Franti continues his fact-finding trip through the Middle East. We last spoke with him in Baghdad, he is now in Rafah where Israel recently demolished hundreds of Palestinian homes.[includes transcript]
- Michael Franti, hip hop artist speaking from Rafah in the Gaza Strip.
This is a rush transcript. Copy may not be in its final form.
AMY GOODMAN: As we wrap up this segment with hip-hop artist Michael Franti who was in Gaza a few days ago when we spoke with him. Last week, we talked to him in Baghdad as he tours through the Middle East.
MICHAEL FRANTI: Well, I see just buildings that have just been destroyed either by, you know, literally destroyed by small arms fire. Buildings that have been riddled with so many bullets, they’re just falling down just from bullet holes. I’ve seen buildings that have been crumbled by what looks to be Tomahawk missile fire from Apache helicopters where a giant hole ripped through the side of a building or several ripped through the side of a building. Whole blocks jus destroyed. You know, we saw a block today. I spoke to a woman who came in and Israeli soldiers rounded up all people and brought them into one room of the house and tore down about eight buildings of homes with bulldozers. And it’s just — it’s just destroyed. I mean, I’m looking around right now and I’m driving and you see a wall with a hole blown through it, a brick wall and buildings that have just been knocked down and kids in the street and every kid is grabbing on me and pulling and wanting to play the guitar and I sing them songs for a while and then we have to move on and then the kids were told in one neighborhood you can’t walk into the next neighborhood because there’s so much tension just between neighborhoods because people are so desperate and poor that there’s fighting in between the neighborhoods. And there’s just — it’s just really a horrible, horrible scene here. Just this morning, we had left Bethlehem and gone to Jerusalem and on the way here, you see beautiful settlements in a nice Mediterranean-style brand new homes, you can see swimming pools and places where Israelis have taken over and then you enter into Gaza and it’s like entering into a giant prison.
AMY GOODMAN: What about the home demolitions?
MICHAEL FRANTI: Well, the home demolition is the most absurd thing I’ve ever seen. And I just — I hope that people in America really begin to recognize that — just as we began to internationally speak out about what went on in South Africa, people begin to speak out internationally against this military control of Apartheid state, which comes in the neighborhood and tells people you have to leave and pack up everything you can in 10 minutes and then comes in a giant, you know, bulldozer and plows down homes. It plows down orchards and olive trees that have been there for 700 years, that the community has used for their own food as well as their source of income. And the walls that are being built, the Apartheid walls that’s being built around the cities are not just walls that separate people from one another, but there are also walls that are there to shut down the economics of the community. So people in the community live at each other in a degraded way that eventually they feel like they just want to leave the country, which is really the kind of goal of the occupation. And so people who maybe grow something inside of their refugee camp and then try to bring it through the gate to get out, but the Israeli soldiers will tell them that you have to arrange for another vehicle on the other side of the gate and then in the hot sun you have to lift all these crates, one by one on to another vehicle waiting on the other side of the checkpoint to take it to market. And it is just destroying the community. People are separated that from their farm lands. Maybe they’ve lived somewhere for generations and just across the other side of the fence, their land has been seized and a wall put up so they can’t even get to where they would normally farm. They’re told that, well, you can apply for kind of a visa pass to get out. It takes many months to get these passes and in no one ever gets them. In the end, it is just kind of charade. And it only lasts for six months and then you have to renew it and go through the whole process again and wait another year for one. Yesterday we visited the Holocaust Memorial in Jerusalem and I was struck by the similarities. The checkpoints, the walls, the soldiers, the ghetto. And all of the things that in the first five years of the holocaust. And when I left the Holocaust Museum, I just really fell like, man, this shouldn’t happen to anybody ever again anywhere. And I really felt a sense of, you know, sorrow and empathy and then I went back to the village and saw the same thing over again and it just made me say that this occupation has to end now.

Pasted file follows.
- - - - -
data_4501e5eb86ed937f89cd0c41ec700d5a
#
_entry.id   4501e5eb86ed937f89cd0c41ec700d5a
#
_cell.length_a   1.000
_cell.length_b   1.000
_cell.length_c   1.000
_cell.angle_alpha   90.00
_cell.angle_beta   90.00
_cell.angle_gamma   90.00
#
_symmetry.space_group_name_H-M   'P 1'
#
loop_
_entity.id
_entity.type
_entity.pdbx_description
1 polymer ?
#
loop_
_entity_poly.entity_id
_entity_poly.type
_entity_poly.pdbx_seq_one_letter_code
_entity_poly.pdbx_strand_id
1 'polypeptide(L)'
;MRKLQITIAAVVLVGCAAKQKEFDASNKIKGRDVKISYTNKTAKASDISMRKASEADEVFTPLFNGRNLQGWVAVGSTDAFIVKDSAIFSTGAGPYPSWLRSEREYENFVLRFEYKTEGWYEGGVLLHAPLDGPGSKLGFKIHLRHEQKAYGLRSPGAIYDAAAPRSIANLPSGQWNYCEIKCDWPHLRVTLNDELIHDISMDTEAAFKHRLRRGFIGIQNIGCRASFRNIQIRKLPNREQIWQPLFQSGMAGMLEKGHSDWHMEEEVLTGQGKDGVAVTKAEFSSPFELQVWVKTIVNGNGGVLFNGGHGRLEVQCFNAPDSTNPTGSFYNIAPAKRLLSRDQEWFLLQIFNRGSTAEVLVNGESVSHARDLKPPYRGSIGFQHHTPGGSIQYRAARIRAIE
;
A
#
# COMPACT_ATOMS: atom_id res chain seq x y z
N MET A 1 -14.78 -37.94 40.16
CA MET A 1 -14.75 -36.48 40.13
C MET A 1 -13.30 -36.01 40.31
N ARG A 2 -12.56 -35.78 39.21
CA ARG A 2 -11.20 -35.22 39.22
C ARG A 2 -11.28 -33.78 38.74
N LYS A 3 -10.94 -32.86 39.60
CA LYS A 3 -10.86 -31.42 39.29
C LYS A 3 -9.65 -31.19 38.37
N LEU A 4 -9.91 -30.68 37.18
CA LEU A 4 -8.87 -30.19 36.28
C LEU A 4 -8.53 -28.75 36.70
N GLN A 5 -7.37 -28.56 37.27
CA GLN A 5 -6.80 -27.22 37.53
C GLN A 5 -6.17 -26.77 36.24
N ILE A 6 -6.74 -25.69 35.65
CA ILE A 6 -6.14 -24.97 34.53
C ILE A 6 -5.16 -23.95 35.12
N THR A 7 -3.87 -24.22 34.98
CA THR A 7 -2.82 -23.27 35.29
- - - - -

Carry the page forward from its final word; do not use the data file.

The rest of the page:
AMY GOODMAN: Michael Franti, hip-hop artist, speaking to us from Rafah Refugee Camp in Gaza in the Occupied Territories. He had just come from Baghdad as he traveled from a delegation of peace workers, musicians, artists and film makers to see firsthand the effects of war and occupation. This is Democracy Now!
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